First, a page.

The square breathing technique is super-simple, easy to integrate into your daily life, and offers big benefits.
To give a little context: I’m not a big fan of meditation and I tried and failed with my mindfulness practice. I rarely exercise and I’m a little over-weight. I’m not exactly a master of self-discipline when it comes to personal health.
And yet I easily incorporate this square breathing technique into my daily life. It’s my ‘go to’ solution when I need to cope with stress and I see immediate benefits every time (more on the benefits of square breathing below!).
The square breathing technique
Square breathing is also known as box breathing or 4×4 breathing (or even four-square breathing!).
Did I mention that the square breathing technique is super-simple? Here’s all you need to know about the technique itself.
- Step 1: Exhale your breath (to a count of 4)
- Step 2: Hold your breath (to a count of 4)
- Step 3: Inhale your breath (to a count of 4)
- Step 4: Hold your breath (to a count of 4)
- Step 5: Repeat
This is what it looks like:
The benefits of square breathing
Square breathing is a powerful tool for reducing stress, and it has an immediate impact. Square breathing is used by the US Navy Seals and in professions such as law enforcement and medical care, where managing high stress situations is a critical part of the role.
Here are some of the benefits identified by the Mayo Clinic:
- Eases anxiety, depression, and other stress related issues
- Increases alertness
- Allows your body to release toxins more readily
The Mayo Clinic also identifies a neurological foundation to the benefits of square breathing:
Many studies have found that deep, yogic breathing helps balance the autonomic nervous system, which regulates involuntary bodily functions, such as temperature control and bladder function. This may help ease symptoms of stress-related disorders and mental health conditions such as anxiety, general stress, depression and post-traumatic stress disorder.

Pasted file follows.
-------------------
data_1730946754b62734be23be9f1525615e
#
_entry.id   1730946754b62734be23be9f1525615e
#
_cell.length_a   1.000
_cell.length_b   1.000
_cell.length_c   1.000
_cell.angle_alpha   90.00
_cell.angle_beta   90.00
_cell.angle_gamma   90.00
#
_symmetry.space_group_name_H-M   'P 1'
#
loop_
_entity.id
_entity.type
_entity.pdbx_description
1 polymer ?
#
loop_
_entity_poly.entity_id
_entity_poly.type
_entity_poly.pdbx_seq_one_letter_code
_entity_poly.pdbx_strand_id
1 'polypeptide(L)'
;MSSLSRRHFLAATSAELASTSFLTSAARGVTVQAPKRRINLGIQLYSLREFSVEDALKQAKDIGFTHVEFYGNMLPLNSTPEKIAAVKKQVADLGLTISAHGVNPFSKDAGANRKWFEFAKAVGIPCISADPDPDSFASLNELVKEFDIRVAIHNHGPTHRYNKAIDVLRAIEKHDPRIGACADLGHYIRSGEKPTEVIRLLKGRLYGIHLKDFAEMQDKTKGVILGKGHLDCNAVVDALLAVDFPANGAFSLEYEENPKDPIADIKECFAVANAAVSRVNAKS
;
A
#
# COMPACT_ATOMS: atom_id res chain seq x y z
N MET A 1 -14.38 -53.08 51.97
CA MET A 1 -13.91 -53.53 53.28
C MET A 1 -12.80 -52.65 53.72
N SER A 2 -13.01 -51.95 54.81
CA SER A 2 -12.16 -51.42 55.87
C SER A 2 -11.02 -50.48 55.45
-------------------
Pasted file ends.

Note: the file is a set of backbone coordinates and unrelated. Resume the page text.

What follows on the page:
All very profound!
Here are the benefits of square breathing as I experience them:
Reduces stress instantly
I think of the square breathing technique as ‘the body regaining control over the mind’. The deep breathing triggers a relaxation response which regains control over the body’s fight or flight response to short-term stress.
When I’m feeling stressed at work a few minutes of box breathing really helps. And it’s so practical because I can do it at my desk (I don’t need a darkened room, and I don’t have to close my eyes to feel the benefits).
Increases focus and control
If I’m feeling nervous before a presentation, or getting frustrated in a meeting, or just sat at my desk fretting over emails, box breathing can help.
With the reduced stress comes an increased focus and control which enhances my performance at work.
A useful weight-control ally
This may seem like a strange benefit! Here’s how square breathing helps me manage my weight…
Towards the end of the afternoon I often get hungry and low on energy. My previous habit was to walk over to the snack cupboard in our staff canteen for some biscuits or a chocolate bar.
Now, when I get that little bit hungry / low energy feeling towards the end of the afternoon I do 5 minutes of square breathing.
It’s enough to refocus me and recharge me to get through the rest of the workday.
A quick and effective break from work
Ideally, we take regular breaks through-out the day, to recharge and refocus. But sometimes that’s just not possible. There’s just too much on.
When that’s the case, try just 3 minutes of square breathing, it really helps.
How to get started with square breathing
Try it out using the gif provided above. It’s super-simple, but a little practice will give you the confidence to use it when you need it.
Sit comfortably in your chair, relax your shoulders, have your hands comfortable (perhaps resting in your lap).
Practice: inhale, hold, exhale, hold, repeat.
When you first practice, don’t worry about how long you are practicing, just focus on the rhythm (even just for 3 or 4 cycles is fine).
Here are some additional tips:
- Don’t strain your diaphragm by over-inhaling or over-exhaling, experiment with the level of inhale and exhale that is comfortable for you.
- If at any time you feel a little dizzy, just stop, rest in your seat a minute and come back to the practice later.
- As you become more practiced, you might want to set a timer on your phone and explore longer sessions of square breathing (though I’ve never felt the need to go beyond 5 minutes).
- You can also explore the durations of the inhale, the holds and exhale. You can explore a ‘bigger box’ (eg: a 5 x 5 square breathing practice), or you can keep the holds to a count of 4 and extend the exhale and inhale (creating an oblong breathing practice!).
This is a simper-simple technique that can be extended as you become more confident.